Dispatches from London: Hunter makes a splash

Plus Lucas Nascimento, Emilia Wickstead & John Rocha

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By Emma Sells Follow: @EvjSells

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1. Hunter 2.Emilia Wickstead 3. John Rocha

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Alasdhair Willis is a man on a mission. The recently appointed creative director of Hunter has made no secret that his aim is to reposition the British brand so that we associate it with more than just wellington boots. How to begin the campaign? With a big budget show at London Fashion Week and the unveiling of the first Hunter Original collection. And it really was a show. Stella McCartney, Willis’s other half, took selfies with Arizona Muse and Anna Wintour on the front row. Jessie J got her own personal magic show courtesy of Dynamo. And the catwalk, possibly inspired by the current state of Somerset Levels, was filled with water and lined with trees - because, Fashion Week or not, Hunter is a brand firmly rooted in the countryside.

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Which is precisely why, splashing their way down the catwalk, the models (including former ELLE cover star Suki Waterhouse) wore sexed-up versions of classic outerwear. Opaque plastic macs in fruity tones, oil-slick capes, beautiful rubberised trenches, silver quilted jackets, duffle coats and flak jackets, and curved-shoulder fleeces. There were nods to ready-to-wear too; the high-heeled wellies, chunky block-colour sweaters, fleecy mini skirts and neoprene shorts - and even some rubber clutches and mini tote bags. But really it was all about keeping out the rain.

For the finale, the models assembled at the top of the catwalk and were joined by Dynamo, who somehow levitated a few feet from the ground, before playing cards rained from the ceiling and Willis stepped out to take his bow. It was a brilliantly slick production.

From left: Lucas Nascimento, Hunter and Jasper Conran

From big brand hoopla to rising star: Lucas Nascimento is fast becoming one of LFW’s hot tickets. His 1970s-inspired homage to supermodel Veruschka was so accomplished, packed full of those deliciously simple but deceptively difficult-to-get-right pieces that we love to wear. Sleek leather coats and peg-leg trousers, woollen coats and trousers suits, even simple skirt and sweater combos looked fresh and modern at his hand. There were some great dresses, too - striped tubes in concertina-pleated jersey and glittering, crackle-printed simple bandeau shapes. And those over-the-knee boots? We have to have them.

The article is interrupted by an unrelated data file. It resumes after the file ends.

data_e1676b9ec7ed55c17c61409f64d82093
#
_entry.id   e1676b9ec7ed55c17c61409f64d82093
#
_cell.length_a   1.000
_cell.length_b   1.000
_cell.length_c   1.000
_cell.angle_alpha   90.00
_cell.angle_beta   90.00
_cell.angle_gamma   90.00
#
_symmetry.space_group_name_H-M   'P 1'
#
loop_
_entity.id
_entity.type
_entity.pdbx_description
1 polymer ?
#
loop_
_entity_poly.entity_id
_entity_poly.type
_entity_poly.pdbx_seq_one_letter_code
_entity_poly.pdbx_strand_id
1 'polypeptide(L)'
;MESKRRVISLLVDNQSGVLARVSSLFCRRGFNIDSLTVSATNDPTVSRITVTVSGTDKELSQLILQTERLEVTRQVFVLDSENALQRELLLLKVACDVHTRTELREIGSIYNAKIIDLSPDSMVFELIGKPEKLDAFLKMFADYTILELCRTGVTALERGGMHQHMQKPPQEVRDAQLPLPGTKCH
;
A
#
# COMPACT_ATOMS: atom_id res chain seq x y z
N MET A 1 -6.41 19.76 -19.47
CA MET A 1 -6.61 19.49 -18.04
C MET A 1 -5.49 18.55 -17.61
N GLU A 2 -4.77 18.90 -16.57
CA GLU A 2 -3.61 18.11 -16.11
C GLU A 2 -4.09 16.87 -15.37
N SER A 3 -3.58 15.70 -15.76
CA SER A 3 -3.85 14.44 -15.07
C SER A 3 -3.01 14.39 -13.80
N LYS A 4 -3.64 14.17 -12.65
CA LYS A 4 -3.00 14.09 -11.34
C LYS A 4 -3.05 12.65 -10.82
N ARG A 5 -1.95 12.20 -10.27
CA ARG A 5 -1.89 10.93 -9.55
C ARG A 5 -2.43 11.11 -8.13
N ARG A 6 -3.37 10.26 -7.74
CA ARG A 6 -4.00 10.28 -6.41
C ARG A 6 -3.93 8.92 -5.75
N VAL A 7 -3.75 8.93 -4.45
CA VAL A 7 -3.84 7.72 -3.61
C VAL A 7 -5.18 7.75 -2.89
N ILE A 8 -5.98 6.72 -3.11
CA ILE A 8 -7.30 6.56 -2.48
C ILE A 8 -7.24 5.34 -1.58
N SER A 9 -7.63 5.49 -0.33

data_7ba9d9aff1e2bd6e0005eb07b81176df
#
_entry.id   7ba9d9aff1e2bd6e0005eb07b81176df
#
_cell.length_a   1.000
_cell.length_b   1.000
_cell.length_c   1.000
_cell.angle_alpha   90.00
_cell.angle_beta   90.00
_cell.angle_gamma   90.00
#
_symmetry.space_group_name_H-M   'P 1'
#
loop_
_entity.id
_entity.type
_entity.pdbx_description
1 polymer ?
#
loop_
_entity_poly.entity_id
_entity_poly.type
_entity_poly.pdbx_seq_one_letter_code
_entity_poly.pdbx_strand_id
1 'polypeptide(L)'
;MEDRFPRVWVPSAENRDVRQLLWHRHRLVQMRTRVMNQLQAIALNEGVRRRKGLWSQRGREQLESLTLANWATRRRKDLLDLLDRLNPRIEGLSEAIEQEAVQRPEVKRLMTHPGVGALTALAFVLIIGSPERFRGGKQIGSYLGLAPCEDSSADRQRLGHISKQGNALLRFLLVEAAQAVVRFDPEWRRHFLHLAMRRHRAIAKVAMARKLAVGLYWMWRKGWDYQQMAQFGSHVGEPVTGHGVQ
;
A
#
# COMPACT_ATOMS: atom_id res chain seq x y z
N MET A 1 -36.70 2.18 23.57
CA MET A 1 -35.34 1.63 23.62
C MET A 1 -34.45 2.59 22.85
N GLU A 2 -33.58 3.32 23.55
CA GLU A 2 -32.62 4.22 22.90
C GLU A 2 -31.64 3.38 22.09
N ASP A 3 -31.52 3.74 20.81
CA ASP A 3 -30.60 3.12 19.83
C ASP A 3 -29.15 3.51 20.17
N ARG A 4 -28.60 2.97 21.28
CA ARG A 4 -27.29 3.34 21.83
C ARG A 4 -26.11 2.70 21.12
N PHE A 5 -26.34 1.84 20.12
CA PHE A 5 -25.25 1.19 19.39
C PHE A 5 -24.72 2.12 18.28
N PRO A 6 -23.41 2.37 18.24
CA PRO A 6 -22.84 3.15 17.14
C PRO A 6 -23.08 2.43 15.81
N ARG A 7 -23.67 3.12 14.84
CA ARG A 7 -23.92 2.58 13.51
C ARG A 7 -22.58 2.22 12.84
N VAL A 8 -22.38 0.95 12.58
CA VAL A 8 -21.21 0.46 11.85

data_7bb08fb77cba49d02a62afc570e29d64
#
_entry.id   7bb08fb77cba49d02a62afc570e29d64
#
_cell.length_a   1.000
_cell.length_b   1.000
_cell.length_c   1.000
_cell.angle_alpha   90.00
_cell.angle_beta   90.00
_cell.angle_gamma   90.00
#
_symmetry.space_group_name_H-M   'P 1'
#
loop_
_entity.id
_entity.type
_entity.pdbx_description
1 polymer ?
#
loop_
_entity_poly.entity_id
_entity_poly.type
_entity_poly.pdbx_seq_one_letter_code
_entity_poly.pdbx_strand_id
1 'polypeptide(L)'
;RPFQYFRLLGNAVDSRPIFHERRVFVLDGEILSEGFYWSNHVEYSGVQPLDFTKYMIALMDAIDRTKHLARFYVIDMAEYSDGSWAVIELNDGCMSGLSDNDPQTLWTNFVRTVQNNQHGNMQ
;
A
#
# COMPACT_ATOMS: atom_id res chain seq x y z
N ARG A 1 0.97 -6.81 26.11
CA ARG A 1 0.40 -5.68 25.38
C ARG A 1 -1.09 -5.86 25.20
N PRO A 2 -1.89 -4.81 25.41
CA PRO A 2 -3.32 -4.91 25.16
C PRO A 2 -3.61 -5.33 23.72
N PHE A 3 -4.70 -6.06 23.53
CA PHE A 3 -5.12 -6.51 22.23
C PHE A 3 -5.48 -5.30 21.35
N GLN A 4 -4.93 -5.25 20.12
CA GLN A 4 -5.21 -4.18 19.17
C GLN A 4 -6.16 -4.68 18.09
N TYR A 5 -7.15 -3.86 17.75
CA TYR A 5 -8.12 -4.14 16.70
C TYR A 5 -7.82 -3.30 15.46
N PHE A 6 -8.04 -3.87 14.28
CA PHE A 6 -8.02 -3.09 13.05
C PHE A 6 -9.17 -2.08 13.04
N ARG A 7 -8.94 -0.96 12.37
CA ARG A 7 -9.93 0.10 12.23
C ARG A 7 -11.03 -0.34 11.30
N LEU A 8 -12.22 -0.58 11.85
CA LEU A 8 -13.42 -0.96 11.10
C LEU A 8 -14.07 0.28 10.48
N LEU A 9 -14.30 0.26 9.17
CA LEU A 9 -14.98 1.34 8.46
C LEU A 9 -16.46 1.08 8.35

A piano player tinkling away at the entrance to the show space, lines of elegant upright chairs in lieu of benches? It must be London’s reigning queen of elegance, Emilia Wickstead. There was an edge to her lady - and she really is a lady - this season, decked out as she was in black leather and snakeskin, albeit whipped up into pearl-trimmed, princess-line coats. Whether her customers will go for them remains to be seen, but there were plenty of safe bets too, from the mid-length jacquard dress covered in dove-grey roses and the high-waisted, wide-leg wool trousers, to the lace-covered pencil skirts and neatly fitted jackets. But what would the Duchess wear, we hear you cry. We have our hopes pinned on the high-necked, long-sleeved, floor-sweeping gown in hot pink. Would she be so bold?

John Rocha’s clothes were so intricate and gloriously textural that it wasn’t enough to watch them glide down a runway - you wanted to get up close and touch and feel them, too. Clouds of gently folded organza undulated across dresses and hats, cut-out petals dripped from sheer dresses, tulle was layered up in tiers, and oversized, wrap-over coats in rich velvets just begged to be stroked. Practical? Not altogether, but really, truly beautiful.

Jasper Conran, on the other hand, has been carving out a niche for years, designing seriously luxe, seriously wearable clothes for a loyal band of followers. Richard E Grant joined the throng this morning to see what was in store for a/w. No great surprises here, just beautiful, expensive looking pieces; cashmere coats in pale grey and dusty pink, just-sexy-enough little black dresses with slivers of sheer inserts, demure pencil skirts with silk camisole tops and just a smattering of sequins. It was refined and polished, just like the women who’ll wear it.

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